There is a Sleepy Hollow!
Northwest of White Plains, New York, along the Hudson River Valley, lies the village of North Tarrytown. The town’s name was changed to Sleepy Hollow in 1997. Along Route 9, a large statue of the headless horseman chasing Ichabod Crane was erected and commemorates the tale written by Washington Irving in 1820. The tale is set around the bridge over the Pocantico River, near the Old Dutch Church and Burying Ground.
There was an Ichabod Crane and a Katrina
Once an Aide-de-camp to New York Governor Daniel Tompkins, Washington Irving met Army Captain Ichabod Crane while inspecting fortifications in 1814 at Sackets Harbor, New York. He likely borrowed the name and matched it with the persona of local schoolmaster Jesse Merwin in Kinderhook. Ichabod’s love, Katrina Van Tassel, was named for a local resident’s aunt, Catriena Ecker Van Tessel.
The Dutch believed many tales of ghosts, apparitions and witchcraft. The headless horseman supposedly was the ghost of a Hessian trooper whose head was shot off by a cannon during a battle in the American Revolutionary War, and rode his black steed from the Old Dutch Church graveyard on a nightly quest to find his head.
There is a Sleepy Hollow Cemetery
Founded in 1849, this cemetery lies adjacent to the Old Dutch Burying Ground. Washington Irving completed a five-volume biography of George Washington just eight months before his death in 1859, at age 76. Irving is buried at the Sleepy Hollow Cemetery.
Washington Irving’s Inspiration to write the tale
Irving lived for several months in Hudson River Valley area.The Legend of Sleepy Hollow was derived from German folklore, and set in a Dutch village following the Revolutionary War in the State of New York. Karl Musäus recorded the original folktale when he wrote, “The headless horseman was often seen here. An old man who did not believe in ghosts told of meeting the headless horseman coming from his trip into the Hollow. The horseman made him climb up behind. They rode over bushes, hills, and swamps. When they reached the bridge, the horseman suddenly turned into a skeleton. He threw the old man into the brook and sprang away over the treetops with a clop of thunder.”
About the author and his works
Irving was born in New York City, and lived from 1783 to 1859. He studied law and was admitted to the bar in 1804. He began writing in 1807. Irving’s collection, The Sketch Book of Geoffrey Crayon, Gent (his pen name), contains short stories “Rip Van Winkle” and “The Legend of Sleepy Hollow”, and it was first published in 1820. Irving also authored “Columbus“, “The Companions of Columbus“, and “Conquest of Granada“ while living in Spain. He later served an appointment as U.S. Ambassador to Spain from 1842-46.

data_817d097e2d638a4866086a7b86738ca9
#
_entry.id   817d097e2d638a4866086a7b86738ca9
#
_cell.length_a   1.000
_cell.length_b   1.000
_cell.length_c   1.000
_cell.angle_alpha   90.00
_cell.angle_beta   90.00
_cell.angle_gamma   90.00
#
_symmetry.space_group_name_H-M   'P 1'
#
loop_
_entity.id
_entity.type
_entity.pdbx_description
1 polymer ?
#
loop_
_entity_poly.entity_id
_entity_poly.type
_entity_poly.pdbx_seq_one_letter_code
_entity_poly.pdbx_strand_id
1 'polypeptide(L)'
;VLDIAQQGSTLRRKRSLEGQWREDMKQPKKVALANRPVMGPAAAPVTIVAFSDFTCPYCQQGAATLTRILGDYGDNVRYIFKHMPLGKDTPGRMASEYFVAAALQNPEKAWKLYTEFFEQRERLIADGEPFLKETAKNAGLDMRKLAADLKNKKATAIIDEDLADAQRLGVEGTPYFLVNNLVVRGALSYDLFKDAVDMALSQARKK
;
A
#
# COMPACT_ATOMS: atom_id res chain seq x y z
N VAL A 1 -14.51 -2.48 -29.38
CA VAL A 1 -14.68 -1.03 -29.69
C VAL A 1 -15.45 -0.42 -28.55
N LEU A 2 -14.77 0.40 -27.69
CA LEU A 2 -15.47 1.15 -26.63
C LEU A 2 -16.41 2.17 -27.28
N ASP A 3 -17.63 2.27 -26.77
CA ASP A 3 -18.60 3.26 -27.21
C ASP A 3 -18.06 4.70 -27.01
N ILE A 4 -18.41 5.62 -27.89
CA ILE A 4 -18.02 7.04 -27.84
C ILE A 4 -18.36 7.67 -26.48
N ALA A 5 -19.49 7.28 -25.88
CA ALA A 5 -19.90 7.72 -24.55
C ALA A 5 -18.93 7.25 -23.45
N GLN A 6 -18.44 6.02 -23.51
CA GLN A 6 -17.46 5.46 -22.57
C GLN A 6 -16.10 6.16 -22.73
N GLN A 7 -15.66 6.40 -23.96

Over the past 88+ years, several film adaptations have been aired…The Headless Horseman (1922), The Adventures of Ichabod and Mr. Toad (1949), The Legend of Sleepy Hollow (1980 and 1999), Tall Tales and Legends (1987), The Real Ghostbusters (c. 1990), Are You Afraid of the Dark? The Tale of the Midnight Ride sequel (1992), The Night of the Headless Horseman (1999), The Hollow (2004), The Legend of Sleepy Halliwell, a Charmed episode (2004), and Halloween Hound: The Legend of Creepy Collars on PBS Television.
Stage adaptations, operas and stage performances have won numerous awards. CD Audio books include: Sleepy Hollow (1999), The Legend of Sleepy Hollow (2003), and Historic Hudson Valley (2008).
Irving’s Influence in American Society
In October 1974, the US Postal Service issued a “Legend of Sleepy Hollow” postage stamp. Sleepy Hollow’s high school teams are “The Horsemen.” There is an Ichabod Crane School District in Valatic, New York, and their teams are “The Riders.” Streets, housing subdivisions, restaurants, and lodgings across the nation have been named after Sleepy Hollow and its characters. T-shirts were created depicting the Headless Horseman. Kansas music composer Kirt Moiser, completed two movements entitled “Ichabod’s Walk” and “Hessian’s Ride.”
Since 1996, the Historic Hudson Valley Organization holds an annual Legend Weekend at Philipsburg Manor in Sleepy Hollow, New York, where a headless horseman is portrayed, and the story is read. Thousands have attended this historic celebration just before Halloween. This yearly event is now on numerous bucket lists!
Wikipedia.org: The Legend of Sleepy Hollow. http://en.wikipedia.org/w/index.php?title=Special%3ASearch&search=Legend+of+Sleepy+Hollow&fulltext=1
Wikipedia.org: Washington Irving. http://en.wikipedia.org/wiki/Washington_Irving
Hudson Valley Organization. http://www.hudsonvalley.org/content/view/14/44/
Penguin Encyclopedia. New Edition 2004. Irving, Washington.